Overmedication: A Type of Nursing Home Abuse that Is Harder to Spot
As people age, it is not uncommon for medication to become a necessary part of daily life as the body requires help to alleviate or correct problems. Residents of nursing homes are especially likely to need a number of different medications to control serious and debilitating issues. While these substances are integral to relieving suffering and life-threatening conditions, overuse can lead to instances of nursing home abuse. The over-administration of medication by nursing home staff is a tactic used to control residents deemed “difficult.” Anyone who has taken a prescribed medication will know that pharmaceuticals come with the risk of side effects, not to mention the ramifications of different medications interacting. Giving someone more than the prescribed dose or mixing medications that conflict with each other can leave a person in a very dissociative state where he/she is largely unaware of the surroundings and/or with a limited ability to communicate. While the short-term effects of this situation are bad enough, the long-term consequences of the over-administration of medication could be serious and permanent. Thus, it is important to recognize the signs of this type of mistreatment, and to also know the legal rights a resident has to sue to the nursing home for negligence.
Signs of Overmedication
A report issued by the Centers for Medicare and Medicaid Services in 2014 found that over 21 percent of nursing home residents in Florida were receiving doses of antipsychotic medication on a daily basis. Antipsychotics are often given to residents with dementia to control their behavior, but they bring the risk of death if not properly administered. Given how dangerous these drugs can be, loved ones need to be aware of signs of overmedication. Indicators someone is being overmedicated include:
- unpredictable or inexplicable changes in behavior;
- withdrawing from others, including family members;
- excessive fatigue;
- sudden episodes of confusion; or
- unusual physical symptoms.
Monitoring for this abuse requires family members to visit and contact the resident on a regular basis. Regular interaction will not only give family members the opportunity to identify maltreatment early, but also compel nursing home staff to treat the resident appropriately since they know someone is frequently checking on his/her welfare. However, if overmedication is suspected, family members should request a copy of the medication log, which lists the medications administered, the dosage and the frequency.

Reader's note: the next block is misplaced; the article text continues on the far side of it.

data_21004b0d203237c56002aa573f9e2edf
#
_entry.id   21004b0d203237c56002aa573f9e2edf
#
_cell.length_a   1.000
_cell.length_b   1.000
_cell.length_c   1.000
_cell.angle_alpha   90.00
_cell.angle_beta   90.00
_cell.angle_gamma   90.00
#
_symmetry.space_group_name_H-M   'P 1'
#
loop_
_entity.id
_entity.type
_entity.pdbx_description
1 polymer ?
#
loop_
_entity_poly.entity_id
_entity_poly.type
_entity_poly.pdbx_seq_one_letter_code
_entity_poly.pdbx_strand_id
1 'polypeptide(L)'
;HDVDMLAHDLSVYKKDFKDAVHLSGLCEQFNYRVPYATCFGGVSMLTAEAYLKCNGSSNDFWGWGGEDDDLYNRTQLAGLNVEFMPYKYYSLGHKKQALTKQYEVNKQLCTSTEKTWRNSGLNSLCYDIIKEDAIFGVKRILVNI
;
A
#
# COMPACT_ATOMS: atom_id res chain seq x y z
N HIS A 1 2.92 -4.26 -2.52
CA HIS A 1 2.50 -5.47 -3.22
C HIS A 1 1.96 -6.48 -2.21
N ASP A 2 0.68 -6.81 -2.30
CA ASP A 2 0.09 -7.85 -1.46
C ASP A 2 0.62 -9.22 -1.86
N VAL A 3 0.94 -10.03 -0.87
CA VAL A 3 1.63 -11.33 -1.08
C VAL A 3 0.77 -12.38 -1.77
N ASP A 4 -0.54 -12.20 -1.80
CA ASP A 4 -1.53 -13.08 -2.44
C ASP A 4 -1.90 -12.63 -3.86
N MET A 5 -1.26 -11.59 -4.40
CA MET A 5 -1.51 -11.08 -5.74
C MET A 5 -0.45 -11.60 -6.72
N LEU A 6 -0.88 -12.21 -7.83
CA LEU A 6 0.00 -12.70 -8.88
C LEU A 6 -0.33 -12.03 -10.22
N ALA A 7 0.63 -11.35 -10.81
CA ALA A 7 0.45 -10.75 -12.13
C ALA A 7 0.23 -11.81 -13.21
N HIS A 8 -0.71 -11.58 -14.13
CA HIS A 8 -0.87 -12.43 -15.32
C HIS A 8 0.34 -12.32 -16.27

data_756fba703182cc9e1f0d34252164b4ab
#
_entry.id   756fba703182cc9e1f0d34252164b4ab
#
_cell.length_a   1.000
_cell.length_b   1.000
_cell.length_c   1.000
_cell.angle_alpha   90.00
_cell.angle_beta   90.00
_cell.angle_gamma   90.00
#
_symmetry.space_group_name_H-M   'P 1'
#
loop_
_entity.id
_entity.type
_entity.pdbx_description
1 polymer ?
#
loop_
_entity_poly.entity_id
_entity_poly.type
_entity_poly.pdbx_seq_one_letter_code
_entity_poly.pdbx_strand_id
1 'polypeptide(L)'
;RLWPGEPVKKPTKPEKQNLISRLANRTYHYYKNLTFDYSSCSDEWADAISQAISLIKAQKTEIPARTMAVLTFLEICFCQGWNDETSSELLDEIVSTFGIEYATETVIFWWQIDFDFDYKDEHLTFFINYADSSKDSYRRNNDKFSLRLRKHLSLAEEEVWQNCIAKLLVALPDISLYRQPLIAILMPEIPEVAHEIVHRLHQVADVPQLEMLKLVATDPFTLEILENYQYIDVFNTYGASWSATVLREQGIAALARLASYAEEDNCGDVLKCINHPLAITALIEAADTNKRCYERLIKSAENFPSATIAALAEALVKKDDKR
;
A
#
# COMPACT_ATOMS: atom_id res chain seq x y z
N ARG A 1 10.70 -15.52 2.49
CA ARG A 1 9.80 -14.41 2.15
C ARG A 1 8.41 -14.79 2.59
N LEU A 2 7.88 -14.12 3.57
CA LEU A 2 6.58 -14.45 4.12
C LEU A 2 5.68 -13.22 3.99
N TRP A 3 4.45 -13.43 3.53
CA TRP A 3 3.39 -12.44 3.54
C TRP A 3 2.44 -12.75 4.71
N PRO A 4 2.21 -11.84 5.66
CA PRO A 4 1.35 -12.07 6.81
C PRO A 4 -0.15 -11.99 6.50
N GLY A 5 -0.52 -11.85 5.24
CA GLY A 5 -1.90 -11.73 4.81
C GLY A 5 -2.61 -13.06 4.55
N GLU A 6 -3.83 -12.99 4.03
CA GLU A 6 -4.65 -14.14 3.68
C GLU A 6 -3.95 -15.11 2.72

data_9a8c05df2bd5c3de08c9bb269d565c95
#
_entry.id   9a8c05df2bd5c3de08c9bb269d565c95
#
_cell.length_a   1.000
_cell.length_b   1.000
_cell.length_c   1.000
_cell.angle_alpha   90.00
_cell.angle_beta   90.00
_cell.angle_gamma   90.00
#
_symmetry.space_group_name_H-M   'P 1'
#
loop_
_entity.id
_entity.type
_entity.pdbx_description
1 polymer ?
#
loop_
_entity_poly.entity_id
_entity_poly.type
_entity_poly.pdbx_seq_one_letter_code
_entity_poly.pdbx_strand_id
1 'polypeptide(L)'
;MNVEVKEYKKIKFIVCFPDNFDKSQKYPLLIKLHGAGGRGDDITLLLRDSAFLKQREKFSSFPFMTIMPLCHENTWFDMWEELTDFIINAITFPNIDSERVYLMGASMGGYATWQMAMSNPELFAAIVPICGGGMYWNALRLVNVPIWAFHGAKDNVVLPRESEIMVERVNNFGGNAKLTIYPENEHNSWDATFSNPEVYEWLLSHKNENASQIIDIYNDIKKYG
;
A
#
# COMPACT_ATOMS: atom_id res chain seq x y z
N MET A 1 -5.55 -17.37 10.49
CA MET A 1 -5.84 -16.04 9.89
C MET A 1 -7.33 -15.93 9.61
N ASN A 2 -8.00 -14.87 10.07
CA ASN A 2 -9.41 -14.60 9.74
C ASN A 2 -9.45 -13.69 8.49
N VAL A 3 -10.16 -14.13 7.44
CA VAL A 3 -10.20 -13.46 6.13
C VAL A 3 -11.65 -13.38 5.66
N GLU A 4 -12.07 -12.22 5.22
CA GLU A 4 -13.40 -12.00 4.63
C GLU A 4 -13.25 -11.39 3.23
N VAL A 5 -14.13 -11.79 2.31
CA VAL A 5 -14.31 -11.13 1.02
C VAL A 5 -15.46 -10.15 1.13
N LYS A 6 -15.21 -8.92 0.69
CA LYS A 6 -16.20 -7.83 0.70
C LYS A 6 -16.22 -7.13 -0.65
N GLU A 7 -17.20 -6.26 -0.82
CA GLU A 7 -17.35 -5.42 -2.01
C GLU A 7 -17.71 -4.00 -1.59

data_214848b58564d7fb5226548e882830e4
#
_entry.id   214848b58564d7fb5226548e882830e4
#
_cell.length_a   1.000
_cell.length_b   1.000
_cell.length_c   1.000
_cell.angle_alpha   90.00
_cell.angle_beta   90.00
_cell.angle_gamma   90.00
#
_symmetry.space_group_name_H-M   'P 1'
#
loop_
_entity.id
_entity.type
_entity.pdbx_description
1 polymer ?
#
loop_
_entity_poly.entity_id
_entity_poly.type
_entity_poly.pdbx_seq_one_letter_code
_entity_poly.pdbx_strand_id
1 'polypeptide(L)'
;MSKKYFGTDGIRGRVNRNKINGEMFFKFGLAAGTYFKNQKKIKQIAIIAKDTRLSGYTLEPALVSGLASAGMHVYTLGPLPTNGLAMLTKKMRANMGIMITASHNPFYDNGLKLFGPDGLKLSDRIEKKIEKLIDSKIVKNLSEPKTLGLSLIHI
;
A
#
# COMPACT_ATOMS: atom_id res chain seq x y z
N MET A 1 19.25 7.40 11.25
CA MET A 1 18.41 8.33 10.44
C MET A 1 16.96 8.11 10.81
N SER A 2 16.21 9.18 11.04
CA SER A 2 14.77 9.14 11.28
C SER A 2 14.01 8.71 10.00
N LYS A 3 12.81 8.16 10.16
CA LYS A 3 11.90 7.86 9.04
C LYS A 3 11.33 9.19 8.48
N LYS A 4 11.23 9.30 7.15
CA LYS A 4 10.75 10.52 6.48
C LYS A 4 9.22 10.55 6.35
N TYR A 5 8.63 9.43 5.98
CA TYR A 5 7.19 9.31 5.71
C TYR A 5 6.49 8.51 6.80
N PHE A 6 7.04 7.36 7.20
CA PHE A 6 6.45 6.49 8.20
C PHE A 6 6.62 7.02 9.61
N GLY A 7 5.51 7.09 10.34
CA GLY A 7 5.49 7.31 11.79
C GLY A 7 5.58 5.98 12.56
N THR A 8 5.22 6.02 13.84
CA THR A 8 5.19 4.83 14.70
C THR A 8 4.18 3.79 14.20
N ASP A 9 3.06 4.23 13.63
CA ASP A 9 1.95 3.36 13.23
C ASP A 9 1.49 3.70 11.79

Suing for Negligence
Nursing homes are obligated to regulate and monitor the actions of their staff for actions that may violate the law. Florida law specifically creates a right to sue and hold a nursing home liable for incidents that result in personal injury or death. In addition, a resident’s bill of rights gives all residents the right to be free of physical and mental abuse. These provisions grant nursing home residents alleging abuse a better starting point at trial than the traditional personal injury for negligence, because their rights and duties of the nursing home are explicitly set out. To prevail, a successful litigant must show that:
- the nursing home owed a duty to the resident;
- the nursing home breached this duty;
- the breach led to the injury or harm; and
- the resident suffered injury due to the breach.
Talk to a Personal Injury Attorney
If you or a loved one suffered an injury at the hands of the staff at a nursing home, contact a personal injury attorney to discuss your case, and the possibility of taking legal action. No one should have to suffer or live in fear of abuse or neglect, and the Miami law firm of Pita Weber & Del Prado is ready to fight to hold the responsible parties accountable. Contact us for a free consultation.